Heavy Equipment Technician - Transport Trailer Mechanic
Heavy equipment technician - transport trailer mechanics maintain, repair and overhaul commercial transport devices connected to or moved by a power unit.
Maintenance and repair of transport devices may include flat decks, dry freight vans, refrigerated vans, tankers, converters, boosters, pole trailers, jeeps, steering dollies, dump trailers and any other commercial pull type devices.
In general, heavy equipment technicians:
- interpret work orders and technical manuals
- keep equipment cleaned, lubricated and maintained
- diagnose faults or malfunctions
- adjust equipment and repair or replace defective parts, components or systems
- test repaired equipment for proper performance and ensure that the work done meets manufacturers' specifications and legislated regulations
- write service reports
For more information regarding tasks and activities, please review the Trade Regulation.
The working environment for heavy equipment technician – transport trailer mechanics varies considerably from one job to another. Some transport trailer mechanics work in modern laboratories overhauling fuel injection pumps and delivery systems. Others work at construction or industrial sites, sometimes outdoors in all types of weather conditions. Travel requirements and hours of work may also vary.
There is some risk of injury involved in working with heavy equipment and power tools. Proper safety standards are maintained at all times.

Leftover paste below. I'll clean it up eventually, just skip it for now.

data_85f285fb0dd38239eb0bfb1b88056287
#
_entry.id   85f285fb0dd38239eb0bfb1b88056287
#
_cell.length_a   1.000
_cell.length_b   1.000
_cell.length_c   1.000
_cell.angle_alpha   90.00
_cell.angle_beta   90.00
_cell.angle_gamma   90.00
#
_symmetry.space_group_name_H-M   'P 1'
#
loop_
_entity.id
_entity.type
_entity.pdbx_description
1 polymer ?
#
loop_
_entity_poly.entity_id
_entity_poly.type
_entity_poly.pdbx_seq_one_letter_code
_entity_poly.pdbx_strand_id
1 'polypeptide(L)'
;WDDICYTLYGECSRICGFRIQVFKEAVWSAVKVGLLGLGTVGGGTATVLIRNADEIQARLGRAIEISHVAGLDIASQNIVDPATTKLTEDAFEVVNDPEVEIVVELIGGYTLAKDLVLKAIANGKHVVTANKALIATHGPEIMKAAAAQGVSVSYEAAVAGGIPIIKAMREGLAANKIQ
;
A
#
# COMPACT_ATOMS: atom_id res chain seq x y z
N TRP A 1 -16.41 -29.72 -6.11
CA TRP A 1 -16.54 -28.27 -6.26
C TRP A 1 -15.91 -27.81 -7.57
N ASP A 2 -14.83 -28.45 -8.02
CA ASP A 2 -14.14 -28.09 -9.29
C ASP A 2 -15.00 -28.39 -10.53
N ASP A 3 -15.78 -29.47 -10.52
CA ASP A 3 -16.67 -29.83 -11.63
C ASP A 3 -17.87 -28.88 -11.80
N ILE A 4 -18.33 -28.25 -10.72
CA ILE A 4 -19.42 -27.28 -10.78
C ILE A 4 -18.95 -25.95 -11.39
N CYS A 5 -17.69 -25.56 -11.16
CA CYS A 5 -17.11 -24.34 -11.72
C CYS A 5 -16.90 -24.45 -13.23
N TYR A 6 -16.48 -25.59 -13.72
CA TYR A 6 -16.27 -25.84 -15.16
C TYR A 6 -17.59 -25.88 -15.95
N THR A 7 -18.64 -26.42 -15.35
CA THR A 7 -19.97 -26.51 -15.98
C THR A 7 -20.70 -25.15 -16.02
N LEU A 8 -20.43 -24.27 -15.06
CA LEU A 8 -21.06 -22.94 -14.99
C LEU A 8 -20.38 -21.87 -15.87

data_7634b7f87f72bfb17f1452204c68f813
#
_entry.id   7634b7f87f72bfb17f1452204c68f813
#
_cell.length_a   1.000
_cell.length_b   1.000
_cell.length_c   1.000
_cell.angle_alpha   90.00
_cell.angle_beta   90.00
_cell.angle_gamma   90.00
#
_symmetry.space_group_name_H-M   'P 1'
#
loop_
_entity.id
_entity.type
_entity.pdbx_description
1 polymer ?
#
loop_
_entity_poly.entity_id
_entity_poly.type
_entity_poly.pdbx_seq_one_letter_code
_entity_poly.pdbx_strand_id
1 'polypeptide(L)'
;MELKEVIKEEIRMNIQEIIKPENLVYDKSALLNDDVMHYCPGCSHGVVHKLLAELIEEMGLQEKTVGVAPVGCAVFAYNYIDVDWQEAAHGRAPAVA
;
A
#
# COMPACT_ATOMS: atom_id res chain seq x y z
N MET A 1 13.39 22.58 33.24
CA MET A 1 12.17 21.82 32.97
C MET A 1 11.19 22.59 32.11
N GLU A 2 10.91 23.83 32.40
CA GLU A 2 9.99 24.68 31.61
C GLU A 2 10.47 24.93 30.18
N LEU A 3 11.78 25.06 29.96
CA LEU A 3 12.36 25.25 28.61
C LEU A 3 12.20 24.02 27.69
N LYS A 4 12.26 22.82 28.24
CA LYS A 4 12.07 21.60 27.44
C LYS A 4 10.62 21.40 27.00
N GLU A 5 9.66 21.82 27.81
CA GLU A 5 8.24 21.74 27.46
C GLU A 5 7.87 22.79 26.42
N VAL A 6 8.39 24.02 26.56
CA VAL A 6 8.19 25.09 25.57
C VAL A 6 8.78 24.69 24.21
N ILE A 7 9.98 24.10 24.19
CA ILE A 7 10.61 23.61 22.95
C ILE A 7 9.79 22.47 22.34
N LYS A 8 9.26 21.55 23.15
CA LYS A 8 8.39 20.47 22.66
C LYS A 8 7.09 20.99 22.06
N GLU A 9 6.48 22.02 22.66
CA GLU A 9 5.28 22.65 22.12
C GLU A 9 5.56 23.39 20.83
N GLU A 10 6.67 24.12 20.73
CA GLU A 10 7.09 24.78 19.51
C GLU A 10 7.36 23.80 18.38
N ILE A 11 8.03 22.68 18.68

The work is most rewarding for those who enjoy achieving expertise with precise work, problem solving and working with their hands.
To be successful in the trade, transport trailer mechanics must have:
- good vision, hearing and sense of smell to diagnose problems
- the strength and stamina required to work with heavy equipment and work in cramped or awkward positions
- the ability to work alone or as part of a team
- mechanical ability
- the ability to think logically and keep up with changes in technology
Transport trailer mechanics are employed in transportation company fleet repair shops, trailer dealerships, general mechanical repair shops, manufacturers' repair shops and specialized repair shops. In industries that are sensitive to economic changes, transport trailer mechanics may experience periods of unemployment.
Journeyperson wage rates vary, but generally range from $30 to $60 an hour plus benefits. Rates vary depending on the region.
Experienced journeypersons may advance to supervisor or service manager positions.
To work as a transport trailer mechanic in Alberta, a person must be a registered apprentice, an Alberta-certified journeyperson, or hold a valid recognized credential.
Individuals possessing a valid recognized credential in Alberta are eligible to receive a Blue Seal business credential after completing the necessary requirements.
The term of apprenticeship for a heavy equipment technician - transport trailer mechanic is two years (two 12-month periods) including a minimum of 1500 hours of on-the-job training and 8 weeks of technical training in the first period, and a minimum of 1800 hours of on-the-job training in the second period.